20. 3 action steps for you:

1. Read Chris Anderson’s book. Even better, go to iTunes and get the audio version for free, and see if you go ahead and buy the book.

2. Carve out 30 minutes with a piece of paper and brainstorm ways you might try free and freemium, starting with places where you already heavily discount or write-off fees.

3. Change your frame and see if it changes your game

IgniteLaw 2011 was fun, fast-paced and informative. I congratulate Matt, JoAnna, all the other presenters and everyone else involved for putting on such a great event. And it was especially great to meet some other Grace Potter and the Nocturnals fans.

I’m hoping to post some reflections on TECHSHOW 2011 soon.

[Originally posted on DennisKennedy.Blog (http://www.denniskennedy.com/blog/)]

Follow my microblog on Twitter – @dkennedyblog. Follow me – @denniskennedy

Now Available! The Lawyer’s Guide to Collaboration Tools and Technologies: Smart Ways to Work Together, by Dennis Kennedy and Tom Mighell. Visit the companion website for the book at LawyersGuidetoCollaboration.com. Twitter: @collabtools

Legal Aspects of Social Media for Non-Profits – Panel Presentation

Tuesday, March 8th, 2011

If you are involved in the use of social media by and for non-profit organizations or just generally interested in legal issues arising out of the use of social media, and you will be in St. Louis on the afternoon of March 10, I have a panel presentation for you.

Here are the details:

Online Communities for Your Nonprofit: Legal Aspects of Social Media

March 10 – 3:00PM – 4:30PM

A panel of information technology attorneys from the St. Louis Corporate Counsel Association Pro Bono Committee will discuss the potential benefits of social media for nonprofits and provide an understanding of the legal issues and risks involved. They will suggest ways to create a successful online community without unhappy surprises.

Call 314-539-0357 to reserve your seat.

Schlafly Branch of the St. Louis Public Library (225 North Euclid Avenue, St. Louis, MO 63108 (314) 367-4120)

The panelists for the presentation will be JulieAnn Broyles (Ascension Healthcare), Elizabeth Cox, Peter Salsich and me.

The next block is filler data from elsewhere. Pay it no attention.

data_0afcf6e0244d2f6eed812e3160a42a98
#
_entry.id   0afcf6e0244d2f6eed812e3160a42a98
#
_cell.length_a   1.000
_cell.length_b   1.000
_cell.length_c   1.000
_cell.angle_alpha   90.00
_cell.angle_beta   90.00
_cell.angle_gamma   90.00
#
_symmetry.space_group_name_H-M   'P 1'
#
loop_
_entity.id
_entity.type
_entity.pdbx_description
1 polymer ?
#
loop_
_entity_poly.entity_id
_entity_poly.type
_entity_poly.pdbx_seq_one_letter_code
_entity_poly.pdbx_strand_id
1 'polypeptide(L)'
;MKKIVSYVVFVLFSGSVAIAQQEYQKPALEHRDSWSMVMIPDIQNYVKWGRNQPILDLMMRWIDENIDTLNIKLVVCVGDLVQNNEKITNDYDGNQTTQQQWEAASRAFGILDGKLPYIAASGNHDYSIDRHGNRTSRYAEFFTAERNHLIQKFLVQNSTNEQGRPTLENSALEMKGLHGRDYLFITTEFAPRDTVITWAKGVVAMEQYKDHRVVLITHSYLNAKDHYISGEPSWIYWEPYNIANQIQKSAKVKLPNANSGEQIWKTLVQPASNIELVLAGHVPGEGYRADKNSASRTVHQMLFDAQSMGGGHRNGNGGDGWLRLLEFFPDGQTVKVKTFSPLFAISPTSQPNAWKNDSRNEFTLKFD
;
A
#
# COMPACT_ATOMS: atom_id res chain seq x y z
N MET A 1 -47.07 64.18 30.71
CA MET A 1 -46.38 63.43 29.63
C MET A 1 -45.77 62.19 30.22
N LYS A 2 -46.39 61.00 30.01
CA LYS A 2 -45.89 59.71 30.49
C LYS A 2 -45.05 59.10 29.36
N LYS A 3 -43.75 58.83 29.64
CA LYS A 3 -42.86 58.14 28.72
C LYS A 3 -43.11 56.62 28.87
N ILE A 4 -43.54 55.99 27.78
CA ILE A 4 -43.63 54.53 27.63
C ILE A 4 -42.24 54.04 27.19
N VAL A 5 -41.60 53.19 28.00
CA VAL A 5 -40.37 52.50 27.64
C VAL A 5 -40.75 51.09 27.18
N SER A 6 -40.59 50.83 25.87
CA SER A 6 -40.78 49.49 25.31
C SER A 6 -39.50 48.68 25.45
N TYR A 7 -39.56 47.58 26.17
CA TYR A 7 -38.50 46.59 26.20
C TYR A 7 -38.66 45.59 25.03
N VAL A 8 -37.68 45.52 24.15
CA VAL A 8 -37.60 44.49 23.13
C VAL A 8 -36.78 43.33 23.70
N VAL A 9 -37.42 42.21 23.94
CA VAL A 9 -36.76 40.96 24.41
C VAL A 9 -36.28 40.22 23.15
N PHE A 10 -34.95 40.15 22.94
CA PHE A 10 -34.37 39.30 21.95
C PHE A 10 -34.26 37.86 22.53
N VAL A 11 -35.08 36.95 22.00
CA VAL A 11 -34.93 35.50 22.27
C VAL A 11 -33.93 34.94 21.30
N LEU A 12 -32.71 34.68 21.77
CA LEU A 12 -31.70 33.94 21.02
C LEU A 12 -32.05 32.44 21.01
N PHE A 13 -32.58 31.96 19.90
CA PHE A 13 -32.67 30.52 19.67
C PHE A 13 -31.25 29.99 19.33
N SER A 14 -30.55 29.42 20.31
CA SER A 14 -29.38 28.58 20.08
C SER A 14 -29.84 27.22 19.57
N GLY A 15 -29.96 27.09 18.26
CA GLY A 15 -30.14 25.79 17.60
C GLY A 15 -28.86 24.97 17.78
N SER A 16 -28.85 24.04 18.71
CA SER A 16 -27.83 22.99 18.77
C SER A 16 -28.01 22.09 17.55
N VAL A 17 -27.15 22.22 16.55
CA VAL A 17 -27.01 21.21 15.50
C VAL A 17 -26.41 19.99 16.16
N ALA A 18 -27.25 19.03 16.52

We’re planning to do lots of Q & A and try to cover what’s on our audience’s minds. Bring your questions. We hope to see you there.

[Originally posted on DennisKennedy.Blog (http://www.denniskennedy.com/blog/)]

Follow my microblog on Twitter at @dkennedyblog. Follow me at @denniskennedy

Now Available! The Lawyer’s Guide to Collaboration Tools and Technologies: Smart Ways to Work Together, by Dennis Kennedy and Tom Mighell. Visit the companion website for the book at LawyersGuidetoCollaboration.com. Twitter: @collabtools

IgniteLaw 2011 and The Freemium Practice of Law

Monday, March 7th, 2011

I was disappointed not to be able to attend the first IgniteLaw in 2010, although close observers will catch my very brief virtual appearance on the video from last year. I’m planning to make it to the recently-announced IgniteLaw 2011 that will happen on April in Chicago on the evening before the start of the 25th ABA TECHSHOW.

IgniteLaw (“The Future of Law Practice, in 6 minute increments”) is presented by my friends Matt Homann (LexThink) and JoAnna Forshee (InsideLegal). IgniteLaw uses the popular “Ignite” format with speakers getting 6 minutes to present with 20 automatically-advancing slides. The videos from last year will give you an idea of what to expect.

I thought it would be fun to come up with a possible presentation. While my first choice was to do a dramatic re-enactment of Doug Sorocco’s tremendous presentation from last year, I quickly realized that Doug’s presentation simply cannot be duplicated. We have to talk Doug into coming back this year.

The topic idea I submitted is called “The Freemium Practice of Law” and here is the description I wrote: